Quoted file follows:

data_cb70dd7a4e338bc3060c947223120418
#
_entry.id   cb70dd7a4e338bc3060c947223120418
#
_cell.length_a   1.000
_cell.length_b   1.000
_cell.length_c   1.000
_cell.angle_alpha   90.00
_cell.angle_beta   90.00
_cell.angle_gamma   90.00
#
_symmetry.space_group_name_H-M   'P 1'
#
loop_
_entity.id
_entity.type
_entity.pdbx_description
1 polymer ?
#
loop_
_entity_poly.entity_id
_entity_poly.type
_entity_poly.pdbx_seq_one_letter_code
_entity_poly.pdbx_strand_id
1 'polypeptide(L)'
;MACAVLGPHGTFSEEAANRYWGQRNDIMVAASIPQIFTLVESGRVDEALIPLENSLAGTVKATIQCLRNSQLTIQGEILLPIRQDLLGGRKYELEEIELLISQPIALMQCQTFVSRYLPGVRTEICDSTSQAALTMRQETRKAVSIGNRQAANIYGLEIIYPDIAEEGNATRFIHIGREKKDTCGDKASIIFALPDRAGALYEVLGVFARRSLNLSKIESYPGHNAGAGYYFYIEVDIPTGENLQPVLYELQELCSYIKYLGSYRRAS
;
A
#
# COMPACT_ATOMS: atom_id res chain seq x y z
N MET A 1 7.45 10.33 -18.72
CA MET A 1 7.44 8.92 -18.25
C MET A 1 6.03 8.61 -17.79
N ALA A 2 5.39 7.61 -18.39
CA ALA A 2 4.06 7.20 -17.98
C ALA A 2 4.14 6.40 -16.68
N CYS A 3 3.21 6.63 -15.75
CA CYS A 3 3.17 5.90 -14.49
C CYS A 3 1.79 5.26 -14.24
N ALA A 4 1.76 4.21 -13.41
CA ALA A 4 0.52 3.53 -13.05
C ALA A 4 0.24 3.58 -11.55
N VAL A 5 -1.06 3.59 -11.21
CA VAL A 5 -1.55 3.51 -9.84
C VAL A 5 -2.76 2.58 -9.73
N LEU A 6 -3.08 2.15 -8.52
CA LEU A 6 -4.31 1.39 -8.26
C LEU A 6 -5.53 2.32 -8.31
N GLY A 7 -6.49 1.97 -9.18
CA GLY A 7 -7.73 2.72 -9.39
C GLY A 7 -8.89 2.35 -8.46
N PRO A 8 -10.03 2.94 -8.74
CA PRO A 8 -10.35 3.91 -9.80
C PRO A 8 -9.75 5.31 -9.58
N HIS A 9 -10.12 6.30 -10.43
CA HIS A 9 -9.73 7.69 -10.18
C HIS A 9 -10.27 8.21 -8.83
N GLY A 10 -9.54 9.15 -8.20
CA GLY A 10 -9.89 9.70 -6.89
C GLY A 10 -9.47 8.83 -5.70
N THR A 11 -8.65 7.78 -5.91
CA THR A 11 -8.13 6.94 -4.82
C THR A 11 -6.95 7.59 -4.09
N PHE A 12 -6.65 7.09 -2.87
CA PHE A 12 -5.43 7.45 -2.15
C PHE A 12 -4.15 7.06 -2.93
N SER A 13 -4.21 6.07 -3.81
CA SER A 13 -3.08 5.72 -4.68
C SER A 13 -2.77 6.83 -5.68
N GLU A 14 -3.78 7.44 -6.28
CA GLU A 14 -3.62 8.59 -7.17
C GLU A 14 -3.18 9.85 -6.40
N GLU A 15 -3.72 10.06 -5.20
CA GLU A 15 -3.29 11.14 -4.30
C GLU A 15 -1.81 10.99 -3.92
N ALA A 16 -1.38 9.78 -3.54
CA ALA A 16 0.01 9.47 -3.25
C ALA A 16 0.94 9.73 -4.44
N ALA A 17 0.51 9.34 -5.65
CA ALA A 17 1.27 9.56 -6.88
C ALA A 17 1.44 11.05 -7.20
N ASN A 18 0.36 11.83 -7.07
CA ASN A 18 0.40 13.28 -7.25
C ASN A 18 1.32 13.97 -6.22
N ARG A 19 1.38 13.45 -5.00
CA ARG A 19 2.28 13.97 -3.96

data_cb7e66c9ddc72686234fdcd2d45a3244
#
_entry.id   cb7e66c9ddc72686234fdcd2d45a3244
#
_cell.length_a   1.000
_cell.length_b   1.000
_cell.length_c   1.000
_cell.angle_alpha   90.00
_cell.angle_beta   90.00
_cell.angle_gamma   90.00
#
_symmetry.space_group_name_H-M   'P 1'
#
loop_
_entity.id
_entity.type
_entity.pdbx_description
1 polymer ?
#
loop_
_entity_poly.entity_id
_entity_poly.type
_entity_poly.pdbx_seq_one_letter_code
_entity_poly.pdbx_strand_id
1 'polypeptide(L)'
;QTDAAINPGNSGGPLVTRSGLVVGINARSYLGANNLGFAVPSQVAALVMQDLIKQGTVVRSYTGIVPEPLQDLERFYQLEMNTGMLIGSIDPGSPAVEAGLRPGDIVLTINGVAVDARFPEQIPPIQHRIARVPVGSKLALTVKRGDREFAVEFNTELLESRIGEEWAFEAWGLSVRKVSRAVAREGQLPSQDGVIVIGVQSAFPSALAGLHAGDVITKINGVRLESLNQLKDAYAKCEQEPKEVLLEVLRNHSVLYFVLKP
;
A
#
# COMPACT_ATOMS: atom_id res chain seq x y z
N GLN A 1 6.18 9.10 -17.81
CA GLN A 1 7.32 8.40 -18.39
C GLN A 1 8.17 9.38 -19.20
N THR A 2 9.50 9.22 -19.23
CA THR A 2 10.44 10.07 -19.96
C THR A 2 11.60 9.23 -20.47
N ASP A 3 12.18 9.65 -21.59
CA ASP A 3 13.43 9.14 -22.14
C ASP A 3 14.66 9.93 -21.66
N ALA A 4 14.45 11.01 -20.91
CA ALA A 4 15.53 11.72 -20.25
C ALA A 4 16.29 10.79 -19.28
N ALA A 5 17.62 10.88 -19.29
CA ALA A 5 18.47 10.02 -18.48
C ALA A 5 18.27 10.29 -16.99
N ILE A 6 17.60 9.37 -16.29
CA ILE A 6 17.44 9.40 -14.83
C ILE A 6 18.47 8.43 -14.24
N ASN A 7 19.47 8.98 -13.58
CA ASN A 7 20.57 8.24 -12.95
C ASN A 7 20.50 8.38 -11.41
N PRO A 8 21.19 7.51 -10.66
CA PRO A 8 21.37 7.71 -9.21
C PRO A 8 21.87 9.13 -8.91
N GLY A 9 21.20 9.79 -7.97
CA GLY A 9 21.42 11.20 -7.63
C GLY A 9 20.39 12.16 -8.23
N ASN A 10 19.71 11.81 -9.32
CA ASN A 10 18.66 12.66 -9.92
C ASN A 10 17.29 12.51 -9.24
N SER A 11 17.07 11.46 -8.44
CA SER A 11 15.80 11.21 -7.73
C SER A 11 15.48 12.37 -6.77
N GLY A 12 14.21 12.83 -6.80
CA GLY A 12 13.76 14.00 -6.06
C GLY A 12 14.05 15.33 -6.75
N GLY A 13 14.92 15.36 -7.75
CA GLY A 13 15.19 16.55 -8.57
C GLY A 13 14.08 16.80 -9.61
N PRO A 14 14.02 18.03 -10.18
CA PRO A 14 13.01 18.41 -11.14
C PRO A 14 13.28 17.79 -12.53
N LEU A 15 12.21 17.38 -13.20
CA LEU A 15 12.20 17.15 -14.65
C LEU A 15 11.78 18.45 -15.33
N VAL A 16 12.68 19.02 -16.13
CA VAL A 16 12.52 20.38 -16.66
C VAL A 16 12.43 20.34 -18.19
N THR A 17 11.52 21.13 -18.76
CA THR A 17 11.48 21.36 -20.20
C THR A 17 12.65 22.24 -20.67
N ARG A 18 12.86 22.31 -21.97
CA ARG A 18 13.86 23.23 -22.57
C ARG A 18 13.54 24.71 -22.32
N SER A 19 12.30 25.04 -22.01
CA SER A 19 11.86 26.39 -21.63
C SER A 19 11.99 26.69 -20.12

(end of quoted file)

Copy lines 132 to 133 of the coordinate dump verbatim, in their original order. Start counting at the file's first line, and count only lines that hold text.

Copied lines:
N ILE A 6 17.60 9.37 -16.29
CA ILE A 6 17.44 9.40 -14.83